Material liability of the employee in the light of the Labor Code

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The material liability of an employee for damages caused by non-performance or improper performance of employee duties is regulated in section V of the Labor Code under the title "Responsibility for entrusted property". This regulation comprehensively defines the rules of employees' liability for entrusted property, with the obligation to return and calculate. The above regulation allows the employer to impose on the employee compensation liability in full amount for damage to the entrusted property with the obligation to return or to calculate, of course, after meeting the relevant conditions specified in the regulations. The legislator has regulated additional rules, which only when combined may constitute a possible liability of an employee. It is worth pointing out that the responsibility for the entrusted property is based on the principle of guilt, the terms and conditions of which are set out in Art. 415 of the Civil Code and the following provisions of this code.

Material liability of the employee

Pursuant to Art. 124 of the Labor Code "An employee entrusted with the obligation to return or to calculate:

  • money, securities or valuables,

  • tools and instruments or similar items, as well as personal protective equipment as well as clothing and footwear, is fully liable for any damage to this property.

The employee is also fully liable for damage to property other than the above-mentioned entrusted to him with the obligation to return or calculate. The employee may release himself from the liability specified above if he proves that the damage was caused by reasons beyond his control, in particular as a result of the employer's failure to provide conditions enabling the security of the entrusted property ”.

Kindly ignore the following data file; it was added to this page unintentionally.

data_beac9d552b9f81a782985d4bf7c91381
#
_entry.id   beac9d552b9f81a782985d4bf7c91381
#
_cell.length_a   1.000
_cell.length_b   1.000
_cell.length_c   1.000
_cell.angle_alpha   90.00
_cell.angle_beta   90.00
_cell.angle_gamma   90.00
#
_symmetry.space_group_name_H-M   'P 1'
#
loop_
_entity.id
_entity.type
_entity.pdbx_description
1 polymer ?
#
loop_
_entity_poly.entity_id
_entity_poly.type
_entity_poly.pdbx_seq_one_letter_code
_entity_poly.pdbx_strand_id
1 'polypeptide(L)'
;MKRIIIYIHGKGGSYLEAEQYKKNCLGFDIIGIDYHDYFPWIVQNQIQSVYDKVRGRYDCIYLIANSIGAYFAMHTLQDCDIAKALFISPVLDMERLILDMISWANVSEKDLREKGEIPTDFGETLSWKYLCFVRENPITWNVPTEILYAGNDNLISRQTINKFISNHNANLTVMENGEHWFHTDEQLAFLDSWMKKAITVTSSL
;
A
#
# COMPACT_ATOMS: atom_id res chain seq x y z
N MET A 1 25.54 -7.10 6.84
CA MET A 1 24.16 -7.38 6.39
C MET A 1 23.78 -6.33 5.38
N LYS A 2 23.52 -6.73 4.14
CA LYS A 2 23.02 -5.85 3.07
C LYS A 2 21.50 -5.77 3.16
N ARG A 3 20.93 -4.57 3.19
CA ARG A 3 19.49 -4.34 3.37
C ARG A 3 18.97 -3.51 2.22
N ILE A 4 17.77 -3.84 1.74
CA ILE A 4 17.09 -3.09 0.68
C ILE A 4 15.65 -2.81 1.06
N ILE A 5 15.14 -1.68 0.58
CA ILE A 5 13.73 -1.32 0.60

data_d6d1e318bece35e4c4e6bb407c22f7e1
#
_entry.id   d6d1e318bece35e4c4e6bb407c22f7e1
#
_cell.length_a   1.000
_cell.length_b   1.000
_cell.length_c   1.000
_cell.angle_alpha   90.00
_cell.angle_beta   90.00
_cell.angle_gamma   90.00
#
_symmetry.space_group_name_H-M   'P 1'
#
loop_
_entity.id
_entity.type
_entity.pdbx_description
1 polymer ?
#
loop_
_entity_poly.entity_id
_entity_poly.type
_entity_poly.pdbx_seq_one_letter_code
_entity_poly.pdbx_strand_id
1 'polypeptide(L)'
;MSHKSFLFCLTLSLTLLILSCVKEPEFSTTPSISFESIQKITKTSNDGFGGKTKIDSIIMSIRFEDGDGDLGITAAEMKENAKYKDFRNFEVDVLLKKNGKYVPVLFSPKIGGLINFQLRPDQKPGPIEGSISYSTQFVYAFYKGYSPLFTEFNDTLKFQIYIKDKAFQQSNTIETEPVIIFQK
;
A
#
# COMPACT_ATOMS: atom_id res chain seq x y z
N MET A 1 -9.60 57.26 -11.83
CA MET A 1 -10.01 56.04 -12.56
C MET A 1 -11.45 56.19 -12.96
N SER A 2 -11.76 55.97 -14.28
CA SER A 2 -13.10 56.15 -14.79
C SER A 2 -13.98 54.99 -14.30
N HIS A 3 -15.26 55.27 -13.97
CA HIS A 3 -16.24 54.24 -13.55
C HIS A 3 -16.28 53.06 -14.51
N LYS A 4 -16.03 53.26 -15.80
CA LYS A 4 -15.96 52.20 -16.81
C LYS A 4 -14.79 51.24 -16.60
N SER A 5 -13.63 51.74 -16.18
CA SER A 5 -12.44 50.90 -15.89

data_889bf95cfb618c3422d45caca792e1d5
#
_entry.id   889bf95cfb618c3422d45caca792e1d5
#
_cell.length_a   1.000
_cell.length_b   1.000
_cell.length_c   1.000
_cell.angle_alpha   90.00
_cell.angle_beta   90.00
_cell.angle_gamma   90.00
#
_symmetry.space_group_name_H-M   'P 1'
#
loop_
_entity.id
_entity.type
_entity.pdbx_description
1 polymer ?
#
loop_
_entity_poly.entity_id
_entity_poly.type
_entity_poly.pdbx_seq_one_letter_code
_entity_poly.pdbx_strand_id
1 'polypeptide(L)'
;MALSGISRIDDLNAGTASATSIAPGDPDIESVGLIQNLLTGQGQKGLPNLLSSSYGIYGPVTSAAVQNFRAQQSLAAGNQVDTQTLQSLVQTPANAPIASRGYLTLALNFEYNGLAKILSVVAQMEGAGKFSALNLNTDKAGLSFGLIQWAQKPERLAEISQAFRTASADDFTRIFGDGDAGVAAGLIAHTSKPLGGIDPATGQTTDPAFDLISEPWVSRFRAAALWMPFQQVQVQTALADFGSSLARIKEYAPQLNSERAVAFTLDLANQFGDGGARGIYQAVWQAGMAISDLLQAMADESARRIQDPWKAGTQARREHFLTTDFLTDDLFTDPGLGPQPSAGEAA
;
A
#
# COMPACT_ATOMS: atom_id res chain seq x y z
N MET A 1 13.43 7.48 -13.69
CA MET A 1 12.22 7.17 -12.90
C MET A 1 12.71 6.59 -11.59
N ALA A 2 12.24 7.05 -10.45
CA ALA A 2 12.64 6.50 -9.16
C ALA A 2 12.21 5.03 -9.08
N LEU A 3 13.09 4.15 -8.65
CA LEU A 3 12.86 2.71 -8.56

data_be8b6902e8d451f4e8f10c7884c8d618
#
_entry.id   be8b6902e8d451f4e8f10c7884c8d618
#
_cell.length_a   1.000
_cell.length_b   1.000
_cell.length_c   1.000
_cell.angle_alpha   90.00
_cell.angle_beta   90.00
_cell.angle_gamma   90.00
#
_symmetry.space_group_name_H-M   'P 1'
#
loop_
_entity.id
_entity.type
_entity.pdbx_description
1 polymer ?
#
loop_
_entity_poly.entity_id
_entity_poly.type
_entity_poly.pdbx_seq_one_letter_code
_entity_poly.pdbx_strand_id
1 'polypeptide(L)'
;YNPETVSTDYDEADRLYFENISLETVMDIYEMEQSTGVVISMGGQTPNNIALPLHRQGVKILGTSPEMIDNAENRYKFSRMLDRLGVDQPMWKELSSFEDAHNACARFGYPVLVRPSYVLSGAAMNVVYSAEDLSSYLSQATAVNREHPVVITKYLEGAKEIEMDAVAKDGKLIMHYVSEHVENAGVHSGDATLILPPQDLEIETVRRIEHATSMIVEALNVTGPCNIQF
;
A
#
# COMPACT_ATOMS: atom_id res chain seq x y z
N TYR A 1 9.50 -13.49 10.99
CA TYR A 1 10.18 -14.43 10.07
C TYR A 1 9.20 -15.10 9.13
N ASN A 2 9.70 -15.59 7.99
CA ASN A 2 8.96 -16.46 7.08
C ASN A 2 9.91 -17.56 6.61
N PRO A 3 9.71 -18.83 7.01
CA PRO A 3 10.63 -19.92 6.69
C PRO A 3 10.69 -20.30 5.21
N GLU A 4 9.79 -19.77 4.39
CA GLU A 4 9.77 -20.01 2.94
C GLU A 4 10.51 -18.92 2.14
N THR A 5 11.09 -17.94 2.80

However, according to Art. 125 of the Labor Code "On the terms set out in Art. 124 of the Labor Code, employees may accept joint material responsibility for the property entrusted to them, including the obligation to enumerate. The basis for the joint entrustment of property is a material co-liability agreement concluded by employees with the employer in writing under pain of nullity. Employees bearing joint material liability are liable in parts specified in the contract. However, where it is established that the damage was wholly or partly caused by certain employees, only the perpetrators of the damage are liable for all or a relevant part of the damage. '

Proper entrustment of property by the employer

In the case of entrusting property with the obligation to return and calculate, the basic rule is to properly and properly entrust the property to the employee, which will have an impact on the emergence of possible liability for damages of the employee. According to the jurisprudence, failure to provide an appropriate method of securing the funds entrusted to the employee by the employer, in the event of damage, may be considered as the employer's co-contribution to its occurrence. And in the longer term, to remove the responsibility for it from the employee. In this case, the employee may defend himself by indicating that, despite making every effort, the damage was caused by reasons beyond his control.

Example 1.